"For over two decades DEF CON has been an open nexus of hacker culture, a place where seasoned pros, hackers, academics, and feds can meet, share ideas and party on neutral territory. Our community operates in the spirit of openness, verified trust, and mutual respect," he wrote in a statement titled "Feds, we need some time apart."
"When it comes to sharing and socializing with feds, recent revelations have made many in the community uncomfortable about this relationship. Therefore, I think it would be best for everyone involved if the feds call a "time-out" and not attend DEF CON this year. This will give everybody time to think about how we got here, and what comes next," he concluded.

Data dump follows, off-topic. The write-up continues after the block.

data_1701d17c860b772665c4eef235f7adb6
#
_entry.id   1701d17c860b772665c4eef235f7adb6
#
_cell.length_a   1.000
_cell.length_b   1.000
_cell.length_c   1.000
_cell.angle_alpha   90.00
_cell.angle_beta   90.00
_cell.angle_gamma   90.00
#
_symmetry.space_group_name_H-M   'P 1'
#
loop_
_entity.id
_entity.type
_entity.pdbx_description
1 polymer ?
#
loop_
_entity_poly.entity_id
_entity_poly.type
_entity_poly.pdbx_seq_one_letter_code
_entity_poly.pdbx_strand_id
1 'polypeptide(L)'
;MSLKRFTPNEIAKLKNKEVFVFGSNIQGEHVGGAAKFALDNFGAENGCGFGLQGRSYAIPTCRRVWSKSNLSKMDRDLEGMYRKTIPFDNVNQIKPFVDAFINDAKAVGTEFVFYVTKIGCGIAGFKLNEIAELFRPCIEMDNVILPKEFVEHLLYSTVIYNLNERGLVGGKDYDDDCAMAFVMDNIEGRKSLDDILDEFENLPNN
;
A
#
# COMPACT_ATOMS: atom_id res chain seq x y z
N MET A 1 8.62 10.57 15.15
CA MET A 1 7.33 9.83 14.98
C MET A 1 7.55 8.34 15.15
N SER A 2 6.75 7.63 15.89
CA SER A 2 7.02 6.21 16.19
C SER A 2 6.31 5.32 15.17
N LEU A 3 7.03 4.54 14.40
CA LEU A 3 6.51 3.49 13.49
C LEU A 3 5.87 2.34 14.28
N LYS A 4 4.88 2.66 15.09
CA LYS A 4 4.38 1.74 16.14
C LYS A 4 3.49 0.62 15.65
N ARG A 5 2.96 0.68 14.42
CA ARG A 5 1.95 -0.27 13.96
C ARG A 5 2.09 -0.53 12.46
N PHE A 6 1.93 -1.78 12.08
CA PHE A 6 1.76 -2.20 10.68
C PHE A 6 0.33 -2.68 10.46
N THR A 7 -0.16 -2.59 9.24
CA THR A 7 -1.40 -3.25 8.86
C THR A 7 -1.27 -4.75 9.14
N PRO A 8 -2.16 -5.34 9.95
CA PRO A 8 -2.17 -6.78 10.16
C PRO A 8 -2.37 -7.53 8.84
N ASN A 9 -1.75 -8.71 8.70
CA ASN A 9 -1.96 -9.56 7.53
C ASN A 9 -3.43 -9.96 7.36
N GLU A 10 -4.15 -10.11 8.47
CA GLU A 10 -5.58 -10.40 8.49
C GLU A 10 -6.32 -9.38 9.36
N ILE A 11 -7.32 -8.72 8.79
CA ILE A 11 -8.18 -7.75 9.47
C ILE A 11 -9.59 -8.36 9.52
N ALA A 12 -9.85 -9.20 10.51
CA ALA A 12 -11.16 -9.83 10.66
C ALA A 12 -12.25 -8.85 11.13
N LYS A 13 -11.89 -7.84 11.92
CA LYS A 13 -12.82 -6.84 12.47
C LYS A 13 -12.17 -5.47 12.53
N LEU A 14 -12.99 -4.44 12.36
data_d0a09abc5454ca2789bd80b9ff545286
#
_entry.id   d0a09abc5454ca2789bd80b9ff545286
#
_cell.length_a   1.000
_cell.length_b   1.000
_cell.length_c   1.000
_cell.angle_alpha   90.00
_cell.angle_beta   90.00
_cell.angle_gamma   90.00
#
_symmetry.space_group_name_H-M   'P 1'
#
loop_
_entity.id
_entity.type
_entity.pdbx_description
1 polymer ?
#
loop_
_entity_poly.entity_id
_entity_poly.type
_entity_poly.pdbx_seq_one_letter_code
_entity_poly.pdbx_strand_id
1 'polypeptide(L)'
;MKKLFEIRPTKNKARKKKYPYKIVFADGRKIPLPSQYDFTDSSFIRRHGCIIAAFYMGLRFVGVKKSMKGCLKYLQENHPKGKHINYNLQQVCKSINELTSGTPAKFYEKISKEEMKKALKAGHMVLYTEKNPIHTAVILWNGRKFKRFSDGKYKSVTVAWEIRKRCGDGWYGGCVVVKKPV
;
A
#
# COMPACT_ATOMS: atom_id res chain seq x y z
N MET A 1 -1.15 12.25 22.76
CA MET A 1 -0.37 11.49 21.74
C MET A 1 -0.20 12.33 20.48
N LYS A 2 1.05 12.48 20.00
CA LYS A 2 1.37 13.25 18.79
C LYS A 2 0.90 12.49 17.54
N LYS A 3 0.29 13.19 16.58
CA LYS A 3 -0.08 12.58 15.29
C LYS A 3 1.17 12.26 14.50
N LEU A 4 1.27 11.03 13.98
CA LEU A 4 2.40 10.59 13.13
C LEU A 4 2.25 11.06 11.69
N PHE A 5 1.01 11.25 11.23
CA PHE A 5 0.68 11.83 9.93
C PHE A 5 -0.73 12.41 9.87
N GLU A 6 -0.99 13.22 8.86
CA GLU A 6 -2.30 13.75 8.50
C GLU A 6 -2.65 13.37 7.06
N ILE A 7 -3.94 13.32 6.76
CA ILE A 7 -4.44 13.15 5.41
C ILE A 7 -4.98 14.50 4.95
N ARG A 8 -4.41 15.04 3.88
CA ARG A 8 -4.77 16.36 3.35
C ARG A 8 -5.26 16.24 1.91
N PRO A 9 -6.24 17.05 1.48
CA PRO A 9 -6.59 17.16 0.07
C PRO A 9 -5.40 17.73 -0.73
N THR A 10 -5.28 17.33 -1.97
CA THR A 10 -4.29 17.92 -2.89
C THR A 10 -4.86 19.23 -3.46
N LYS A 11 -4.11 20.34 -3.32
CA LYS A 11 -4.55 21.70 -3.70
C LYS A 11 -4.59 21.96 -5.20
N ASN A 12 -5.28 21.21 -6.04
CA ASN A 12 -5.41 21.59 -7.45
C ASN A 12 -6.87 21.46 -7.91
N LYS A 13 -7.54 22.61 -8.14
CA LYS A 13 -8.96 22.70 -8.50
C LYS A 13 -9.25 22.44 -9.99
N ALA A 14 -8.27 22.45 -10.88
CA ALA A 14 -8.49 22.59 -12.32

The move was obviously triggered by the recent revelations about the electronic surveillance of both US citizens and foreigners by the hands of the NSA, but I doubt anyone expects any meaningful result apart from the longstanding "Spot The Fed" game becoming more challenging.
I understand Moss' decision to publicly make this request - after all, DEF CON's main audience are hackers, and a lot of them have only grudgingly tolerated the feds' presence in the past years - but his move has angered some such as OpenStack developer Matt Joyce.
Others took Moss' side and applauded his statement, and have even managed to joke about it. "My theory is @thedarktangent uninvited feds because it's redundant, as the feds are monitoring everything anyway," Errata Security owner Robert Graham wrote on Twitter.
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